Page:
Obama orders review of NASA return to the moon

As agency presents its $18B budget, White House calls for closer look at space flight plans

Plans for NASA to send humans back to the moon might be in jeopardy.

President Barack Obama's administration Thursday called for an independent review of NASA's human space flight activities.

Looking at possible alternatives to programs already in the pipeline, the review is geared toward making sure the country's human spaceflight program remains "safe, innovative and affordable" after the space shuttle is retired, NASA says.

Acting NASA Administrator Christopher Scolese said in a statement, "The thousands of workers who have given so much over the years to bring human spaceflight to where it is today deserve nothing less than a full assurance their commitment will be applied in the smartest and most practical ways."

The review announcement came just as NASA Thursday unveiled its US$18.69 billion budget request for fiscal year 2010. It marks a $903.6 million, or 5%, increase over 2009 funding.

NASA says that, all totaled, an extra $2 billion has been added to the agency's 2009 and 2010 budgets under the Obama administration.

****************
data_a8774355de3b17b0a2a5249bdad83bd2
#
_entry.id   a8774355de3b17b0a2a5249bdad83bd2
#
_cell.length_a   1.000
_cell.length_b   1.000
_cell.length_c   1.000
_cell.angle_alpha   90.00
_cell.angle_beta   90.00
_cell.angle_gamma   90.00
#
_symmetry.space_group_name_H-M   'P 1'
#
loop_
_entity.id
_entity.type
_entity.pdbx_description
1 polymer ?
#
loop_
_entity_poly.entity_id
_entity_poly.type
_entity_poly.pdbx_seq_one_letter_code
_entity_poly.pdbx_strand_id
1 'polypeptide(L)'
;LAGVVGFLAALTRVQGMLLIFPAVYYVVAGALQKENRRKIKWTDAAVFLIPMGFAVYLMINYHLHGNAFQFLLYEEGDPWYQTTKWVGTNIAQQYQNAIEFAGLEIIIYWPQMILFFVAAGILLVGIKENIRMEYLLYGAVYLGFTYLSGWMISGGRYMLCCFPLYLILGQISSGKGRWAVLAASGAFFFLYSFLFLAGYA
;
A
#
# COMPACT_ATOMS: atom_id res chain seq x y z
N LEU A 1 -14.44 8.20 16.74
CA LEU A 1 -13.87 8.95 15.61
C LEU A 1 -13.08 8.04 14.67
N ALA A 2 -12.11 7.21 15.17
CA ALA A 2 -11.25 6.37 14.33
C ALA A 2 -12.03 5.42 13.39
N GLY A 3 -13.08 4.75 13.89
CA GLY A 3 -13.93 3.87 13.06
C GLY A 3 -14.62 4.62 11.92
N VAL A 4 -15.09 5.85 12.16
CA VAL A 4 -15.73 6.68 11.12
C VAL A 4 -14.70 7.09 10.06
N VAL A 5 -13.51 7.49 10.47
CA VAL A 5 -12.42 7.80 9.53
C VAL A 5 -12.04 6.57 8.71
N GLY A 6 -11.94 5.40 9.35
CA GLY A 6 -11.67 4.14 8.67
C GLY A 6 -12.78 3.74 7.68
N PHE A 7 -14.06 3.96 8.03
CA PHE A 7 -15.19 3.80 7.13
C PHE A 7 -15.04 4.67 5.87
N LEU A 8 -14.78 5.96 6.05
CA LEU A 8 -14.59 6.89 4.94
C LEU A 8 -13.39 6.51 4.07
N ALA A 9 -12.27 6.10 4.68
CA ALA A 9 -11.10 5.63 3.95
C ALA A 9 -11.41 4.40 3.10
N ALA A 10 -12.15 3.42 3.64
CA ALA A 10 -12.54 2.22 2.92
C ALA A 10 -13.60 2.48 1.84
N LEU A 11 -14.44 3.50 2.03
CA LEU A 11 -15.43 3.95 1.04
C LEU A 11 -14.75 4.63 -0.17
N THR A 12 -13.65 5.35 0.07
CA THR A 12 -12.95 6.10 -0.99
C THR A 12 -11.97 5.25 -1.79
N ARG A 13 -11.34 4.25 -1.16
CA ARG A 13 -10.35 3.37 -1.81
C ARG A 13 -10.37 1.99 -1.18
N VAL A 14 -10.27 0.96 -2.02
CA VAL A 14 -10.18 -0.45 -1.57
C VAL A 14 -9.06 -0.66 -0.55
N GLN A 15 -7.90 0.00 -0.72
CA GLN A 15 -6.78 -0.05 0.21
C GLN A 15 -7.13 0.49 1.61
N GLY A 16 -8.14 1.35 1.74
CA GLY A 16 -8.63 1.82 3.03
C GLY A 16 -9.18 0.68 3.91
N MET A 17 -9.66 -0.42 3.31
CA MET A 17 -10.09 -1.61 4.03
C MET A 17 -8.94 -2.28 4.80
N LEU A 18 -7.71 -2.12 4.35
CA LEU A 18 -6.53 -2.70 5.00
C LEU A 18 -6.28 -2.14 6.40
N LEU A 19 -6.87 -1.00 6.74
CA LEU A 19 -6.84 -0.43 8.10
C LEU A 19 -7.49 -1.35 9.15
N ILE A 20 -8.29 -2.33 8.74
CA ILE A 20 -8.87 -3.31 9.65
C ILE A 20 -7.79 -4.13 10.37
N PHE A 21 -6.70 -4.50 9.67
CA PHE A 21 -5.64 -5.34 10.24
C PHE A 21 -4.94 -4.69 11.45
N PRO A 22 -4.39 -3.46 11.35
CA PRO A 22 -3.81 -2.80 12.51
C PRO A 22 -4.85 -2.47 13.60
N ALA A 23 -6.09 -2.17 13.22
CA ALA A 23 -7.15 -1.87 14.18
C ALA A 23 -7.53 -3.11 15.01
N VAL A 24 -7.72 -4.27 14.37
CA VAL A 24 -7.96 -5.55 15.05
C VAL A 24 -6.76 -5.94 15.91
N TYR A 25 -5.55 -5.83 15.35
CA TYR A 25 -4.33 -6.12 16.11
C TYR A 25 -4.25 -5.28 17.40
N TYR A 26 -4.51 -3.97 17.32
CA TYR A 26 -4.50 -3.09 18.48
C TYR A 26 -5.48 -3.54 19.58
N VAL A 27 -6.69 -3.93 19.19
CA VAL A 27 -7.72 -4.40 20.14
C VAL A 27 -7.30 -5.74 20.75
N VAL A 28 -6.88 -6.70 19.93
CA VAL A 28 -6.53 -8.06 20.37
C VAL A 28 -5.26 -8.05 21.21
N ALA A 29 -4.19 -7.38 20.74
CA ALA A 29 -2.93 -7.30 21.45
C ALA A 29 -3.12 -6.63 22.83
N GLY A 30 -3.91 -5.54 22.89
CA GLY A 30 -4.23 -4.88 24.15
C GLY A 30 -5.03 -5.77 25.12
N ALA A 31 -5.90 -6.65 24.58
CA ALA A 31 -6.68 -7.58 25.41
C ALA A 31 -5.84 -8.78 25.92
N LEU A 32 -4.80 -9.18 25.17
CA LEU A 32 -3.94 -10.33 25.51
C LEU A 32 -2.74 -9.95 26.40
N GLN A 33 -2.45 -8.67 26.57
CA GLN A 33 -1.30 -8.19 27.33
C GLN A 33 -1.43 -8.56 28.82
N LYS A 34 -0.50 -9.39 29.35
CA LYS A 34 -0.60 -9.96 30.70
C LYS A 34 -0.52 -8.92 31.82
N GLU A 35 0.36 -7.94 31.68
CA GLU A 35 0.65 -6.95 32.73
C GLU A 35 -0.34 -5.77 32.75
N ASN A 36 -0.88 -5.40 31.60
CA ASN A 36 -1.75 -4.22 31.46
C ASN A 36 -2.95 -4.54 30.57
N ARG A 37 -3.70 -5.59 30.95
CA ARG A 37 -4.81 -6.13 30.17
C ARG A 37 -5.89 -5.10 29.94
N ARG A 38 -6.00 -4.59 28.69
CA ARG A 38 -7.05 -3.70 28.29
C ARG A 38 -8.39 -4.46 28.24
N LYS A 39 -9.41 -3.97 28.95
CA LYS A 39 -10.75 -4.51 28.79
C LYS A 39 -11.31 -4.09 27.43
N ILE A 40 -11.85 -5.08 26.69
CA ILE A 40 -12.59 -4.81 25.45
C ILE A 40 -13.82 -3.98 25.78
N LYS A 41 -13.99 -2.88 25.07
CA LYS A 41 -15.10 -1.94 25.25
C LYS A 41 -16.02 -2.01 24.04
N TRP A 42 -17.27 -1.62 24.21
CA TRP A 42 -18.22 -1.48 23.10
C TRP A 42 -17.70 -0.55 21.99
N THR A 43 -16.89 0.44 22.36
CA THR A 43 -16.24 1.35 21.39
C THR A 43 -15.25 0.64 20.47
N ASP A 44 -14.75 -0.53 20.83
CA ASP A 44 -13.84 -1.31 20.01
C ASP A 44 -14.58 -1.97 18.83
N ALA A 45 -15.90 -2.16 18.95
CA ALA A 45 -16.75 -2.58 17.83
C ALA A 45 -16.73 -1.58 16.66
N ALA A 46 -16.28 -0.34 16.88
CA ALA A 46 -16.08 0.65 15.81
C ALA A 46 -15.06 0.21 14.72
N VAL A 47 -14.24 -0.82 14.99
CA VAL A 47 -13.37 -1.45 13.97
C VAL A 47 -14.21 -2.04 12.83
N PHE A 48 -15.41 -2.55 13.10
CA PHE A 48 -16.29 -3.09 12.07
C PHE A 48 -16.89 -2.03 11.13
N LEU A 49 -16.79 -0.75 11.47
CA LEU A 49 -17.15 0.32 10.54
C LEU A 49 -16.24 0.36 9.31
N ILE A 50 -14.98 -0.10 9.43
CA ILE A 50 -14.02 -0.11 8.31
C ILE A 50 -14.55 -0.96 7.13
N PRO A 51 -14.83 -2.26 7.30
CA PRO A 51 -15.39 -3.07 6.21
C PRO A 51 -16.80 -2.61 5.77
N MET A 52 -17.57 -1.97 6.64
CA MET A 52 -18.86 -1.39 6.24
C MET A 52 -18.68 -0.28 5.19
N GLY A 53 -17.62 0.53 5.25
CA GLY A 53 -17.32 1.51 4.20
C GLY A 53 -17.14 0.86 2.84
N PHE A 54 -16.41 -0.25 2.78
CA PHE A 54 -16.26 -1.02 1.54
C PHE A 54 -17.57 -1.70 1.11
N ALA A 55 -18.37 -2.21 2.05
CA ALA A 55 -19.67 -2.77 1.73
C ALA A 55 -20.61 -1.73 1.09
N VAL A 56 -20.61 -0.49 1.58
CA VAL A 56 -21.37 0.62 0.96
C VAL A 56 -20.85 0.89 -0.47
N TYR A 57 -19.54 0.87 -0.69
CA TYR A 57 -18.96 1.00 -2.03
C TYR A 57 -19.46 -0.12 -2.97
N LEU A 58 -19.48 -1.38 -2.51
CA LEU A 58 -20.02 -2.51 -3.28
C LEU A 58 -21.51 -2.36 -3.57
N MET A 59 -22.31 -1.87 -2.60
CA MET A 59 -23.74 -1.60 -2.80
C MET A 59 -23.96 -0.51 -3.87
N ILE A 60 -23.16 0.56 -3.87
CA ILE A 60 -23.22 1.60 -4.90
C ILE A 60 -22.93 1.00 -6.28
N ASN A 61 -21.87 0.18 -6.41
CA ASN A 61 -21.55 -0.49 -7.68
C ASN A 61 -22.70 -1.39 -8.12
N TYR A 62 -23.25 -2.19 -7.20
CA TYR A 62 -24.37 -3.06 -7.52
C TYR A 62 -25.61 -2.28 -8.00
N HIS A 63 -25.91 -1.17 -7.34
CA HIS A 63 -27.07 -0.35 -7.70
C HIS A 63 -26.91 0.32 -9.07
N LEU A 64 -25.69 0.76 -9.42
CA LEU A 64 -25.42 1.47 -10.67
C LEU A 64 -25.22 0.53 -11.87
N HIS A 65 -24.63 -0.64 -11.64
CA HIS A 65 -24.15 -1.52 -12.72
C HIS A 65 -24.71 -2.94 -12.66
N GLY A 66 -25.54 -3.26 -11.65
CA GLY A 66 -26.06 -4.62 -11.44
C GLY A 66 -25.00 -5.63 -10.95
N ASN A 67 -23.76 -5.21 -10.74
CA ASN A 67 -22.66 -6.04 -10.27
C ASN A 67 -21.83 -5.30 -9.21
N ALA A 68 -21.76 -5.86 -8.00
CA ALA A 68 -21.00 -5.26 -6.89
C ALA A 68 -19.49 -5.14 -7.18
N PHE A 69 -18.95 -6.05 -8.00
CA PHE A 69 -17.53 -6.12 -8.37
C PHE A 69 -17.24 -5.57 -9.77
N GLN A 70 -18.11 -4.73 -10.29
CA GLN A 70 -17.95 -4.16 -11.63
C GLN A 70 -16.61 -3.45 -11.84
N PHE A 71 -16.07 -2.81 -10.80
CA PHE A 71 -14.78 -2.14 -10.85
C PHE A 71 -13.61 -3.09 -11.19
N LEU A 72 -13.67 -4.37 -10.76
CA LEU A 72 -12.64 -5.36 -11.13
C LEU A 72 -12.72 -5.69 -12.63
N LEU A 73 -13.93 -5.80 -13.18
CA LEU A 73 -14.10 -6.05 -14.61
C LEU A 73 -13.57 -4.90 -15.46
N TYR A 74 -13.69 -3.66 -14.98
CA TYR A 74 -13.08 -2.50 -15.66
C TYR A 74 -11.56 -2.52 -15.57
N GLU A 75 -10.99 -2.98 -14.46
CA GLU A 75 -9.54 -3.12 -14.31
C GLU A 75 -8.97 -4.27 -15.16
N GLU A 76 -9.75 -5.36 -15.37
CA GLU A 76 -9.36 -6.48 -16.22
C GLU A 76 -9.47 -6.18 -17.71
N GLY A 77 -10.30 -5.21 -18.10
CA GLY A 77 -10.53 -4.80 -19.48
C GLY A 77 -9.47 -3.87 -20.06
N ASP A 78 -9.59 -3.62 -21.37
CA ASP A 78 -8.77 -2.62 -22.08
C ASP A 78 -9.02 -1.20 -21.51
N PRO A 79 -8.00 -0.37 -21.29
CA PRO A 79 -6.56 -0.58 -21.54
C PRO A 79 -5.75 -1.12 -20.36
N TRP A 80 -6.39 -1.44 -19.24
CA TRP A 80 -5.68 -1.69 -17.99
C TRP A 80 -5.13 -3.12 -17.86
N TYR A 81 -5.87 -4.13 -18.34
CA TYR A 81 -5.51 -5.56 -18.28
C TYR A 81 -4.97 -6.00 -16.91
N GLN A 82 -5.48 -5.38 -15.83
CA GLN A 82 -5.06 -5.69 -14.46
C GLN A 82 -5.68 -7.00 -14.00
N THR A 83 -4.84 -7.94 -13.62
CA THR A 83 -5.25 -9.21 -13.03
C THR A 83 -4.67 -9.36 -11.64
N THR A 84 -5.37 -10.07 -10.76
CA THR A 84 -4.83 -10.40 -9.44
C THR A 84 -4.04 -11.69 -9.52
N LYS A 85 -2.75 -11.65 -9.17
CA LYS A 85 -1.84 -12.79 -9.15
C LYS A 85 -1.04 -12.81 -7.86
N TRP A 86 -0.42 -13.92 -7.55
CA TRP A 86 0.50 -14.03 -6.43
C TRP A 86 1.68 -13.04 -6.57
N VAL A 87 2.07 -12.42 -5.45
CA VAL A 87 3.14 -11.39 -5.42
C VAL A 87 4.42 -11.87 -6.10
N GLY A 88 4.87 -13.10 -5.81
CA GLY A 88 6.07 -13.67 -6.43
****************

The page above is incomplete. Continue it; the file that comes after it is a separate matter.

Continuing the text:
Former President George W. Bush presented to NASA the goal of going back to the moon, and then a move on to Mars.

The space agency has been working toward setting up a lunar outpost by 2020. NASA scientists have been planning on using robots to help humans get the job done.

NASA spokesman Allard Beutel has told Computerworld that robotics will be needed to build any workstation or habitat structure on the moon.

Carl Walz, director of advanced capabilities at NASA and a former astronaut, ha said that NASA scientists plan on positioning robots and robotic rovers on Mars before the first astronauts arrive.

That way, the robots will be ready to help their human counterparts on what will probably be NASA's most taxing mission yet. The robots also may be called on to create rocket fuel out of gases in the atmosphere, so the astronauts have the fuel they need to get home.

With the review announced Thursday, the entire project may be up in the air.

The independent review team, which will be led by Norman Augustine, a former aerospace industry executive and a recipient of the National Medal of Technology, will work with members of NASA.

The space agency also noted that the team will consult with Congress, the White House and the public, along with industry and international partners.

NASA reported that it will continue its work on developing technology for the planned moon mission while the review is being conducted.

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Sharon Gaudin

Computerworld (US)
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